Jennifer: That was the part when I got really angry by the way. I just want to say that. I have my laundry list of complaints. We go through it, like what’s making you really angry and stuff, and then the next say it’s like ” [00:30:30] Okay. Who’s accountable?” I was like “Oh my God. It’s me.” Then, I was just like “Ah.” I kept writing it down, and I’m like “No. Yeah. That’s me. Yeah, I’m responsible for that.” I was just like “Ah, shit. I don’t want to do this anymore.”
Brian: Yeah. Then, since we’re accountable to it, we have to come up with at least three solutions. We have to have action plans, not just say “Oh, yeah. It’s my fault,” and go ahead and carry that burden, but “How do we fix it? What’s [00:31:00] the action plan?” Without awareness, there’s not really responsibility to it. If I don’t know it’s there, if I don’t know it’s a problem, then how do I go about fixing it? I can’t.
With awareness comes responsibility. That’s what we’re talking about and teaching this really simple, not easy, but simple process of identifying what the issue is, that I’m responsible for it, I’m accountable to it, I’m playing at least a part in the role of it, and I could do some things different to change it, and then what are those [00:31:30] things that I need to apply in order to get outside of that limitation, to get on the other side of it.
Jennifer: Yeah, I love that. I love the way you say it. It is so challenging and simple at the same time. I think it just really lets you know that you don’t need a lot of resources, you don’t need to have the biggest guru or coaching plan, or whatever you think that you need. You need to focus on what’s inside of you, and what’s keeping you [00:32:00] from doing that thing, whatever that is. It doesn’t even have to do with your business. Anything that’s keeping you from being the best you.
Jennifer: How do you unlock that?
Brian: Yeah, and that’s a good point. It just made me think of something that I’ve heard and I don’t know where I heard it exactly the first time. There’s not an external solution to that internal dilemma. There’s just not. It’s gonna be an inside job, like you said. It’s mine. What do I do with it? It’s up to me to make the move.
Jennifer: [00:32:30] Yeah. One of the things I’ve been researching and thinking about for myself is a morning routine or an evening routine. Do you have anything like that? Do you get up and do you meditate first thing, or journal? Do you have any patterns that you follow?
Brian: Yeah. They fluctuate through time, and depending on what’s going on. I would say that today, my morning routine is very different than it was 10 years ago.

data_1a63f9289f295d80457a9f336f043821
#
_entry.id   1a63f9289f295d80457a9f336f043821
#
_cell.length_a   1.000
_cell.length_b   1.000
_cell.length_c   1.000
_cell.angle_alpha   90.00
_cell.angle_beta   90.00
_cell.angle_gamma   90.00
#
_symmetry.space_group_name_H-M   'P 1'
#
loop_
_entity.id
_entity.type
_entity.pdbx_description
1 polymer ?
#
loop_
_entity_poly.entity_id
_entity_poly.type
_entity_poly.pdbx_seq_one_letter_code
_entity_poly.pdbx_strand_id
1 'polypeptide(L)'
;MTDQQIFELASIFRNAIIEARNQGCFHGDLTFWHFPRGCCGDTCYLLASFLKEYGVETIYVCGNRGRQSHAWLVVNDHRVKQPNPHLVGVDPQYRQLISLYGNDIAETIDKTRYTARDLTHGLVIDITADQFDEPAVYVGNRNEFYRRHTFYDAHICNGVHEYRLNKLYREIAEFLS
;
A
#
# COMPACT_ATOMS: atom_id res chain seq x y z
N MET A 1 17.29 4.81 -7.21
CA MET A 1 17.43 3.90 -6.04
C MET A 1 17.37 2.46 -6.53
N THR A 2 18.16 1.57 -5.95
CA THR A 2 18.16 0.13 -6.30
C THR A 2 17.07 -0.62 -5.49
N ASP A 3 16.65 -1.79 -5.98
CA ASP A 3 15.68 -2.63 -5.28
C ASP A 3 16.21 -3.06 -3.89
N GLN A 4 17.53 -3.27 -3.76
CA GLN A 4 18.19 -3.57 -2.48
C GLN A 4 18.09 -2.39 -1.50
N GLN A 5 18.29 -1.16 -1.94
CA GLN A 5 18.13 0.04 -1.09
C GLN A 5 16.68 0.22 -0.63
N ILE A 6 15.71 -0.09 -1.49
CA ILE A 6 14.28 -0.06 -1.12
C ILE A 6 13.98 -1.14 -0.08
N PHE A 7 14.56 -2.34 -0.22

Jennifer: Well, yeah.
Brian: A lot less structured, and I’ve got babies.
Jennifer: [00:33:00] Yeah.
Brian: Yeah, young babies. My routine is really structured around them. The self-care has to take place. I have to put myself first in some areas. Meditation is one of the things that, since I’ve come home, has been in a state of flux. In prison, it was really easy. What started as discipline then became a ritual that I would do this, this time a day, and meditation, it’s good to do it the same time of morning [00:33:30] so you develop an internal clock on when you’re gonna do this process, and then same time in the afternoon.
Then, it turned into devotion, where it was started as discipline, to ritual, to devotion, to what I felt like I couldn’t breathe right unless I sat and meditated. I was really taking care of myself. That hasn’t become so important out here with all the distractions, and life happening, and working, and hustling, and [00:34:00] making money, and taking care of my family, and the babies, and everything that there is. Being a homeowner now, I got a lot of work to do on my three acres.
Jennifer: You sound like a normal guy.
Brian: Yeah. Imagine that. Here I am. It’s very different, but it changes, and writing, journaling, is a big part of my creative process. When I tap into a place of wanting to create, wanting to change, wanting to develop a non-profit, journaling [00:34:30] is a big part of that. I like to journal in the morning and in the evening. I also like to meditate in the morning and in the evening.
I like to meditate before drinking coffee, which is a stimulant and it gets my mind hoping. First thing in the morning, I cool my body down, I do some stretching, I sit down and meditate, and then get up and start my day. When I make time for that, I tend to have a more grounded day. I tend to be a little more grounded, and then by the afternoon, I’m screwed up again, so I’m ready to do it [00:35:00] again. I’ll do the same kind of thing and just slow it down. It’s a little harder in the afternoon ’cause there’s so many things left to do when I come home from work.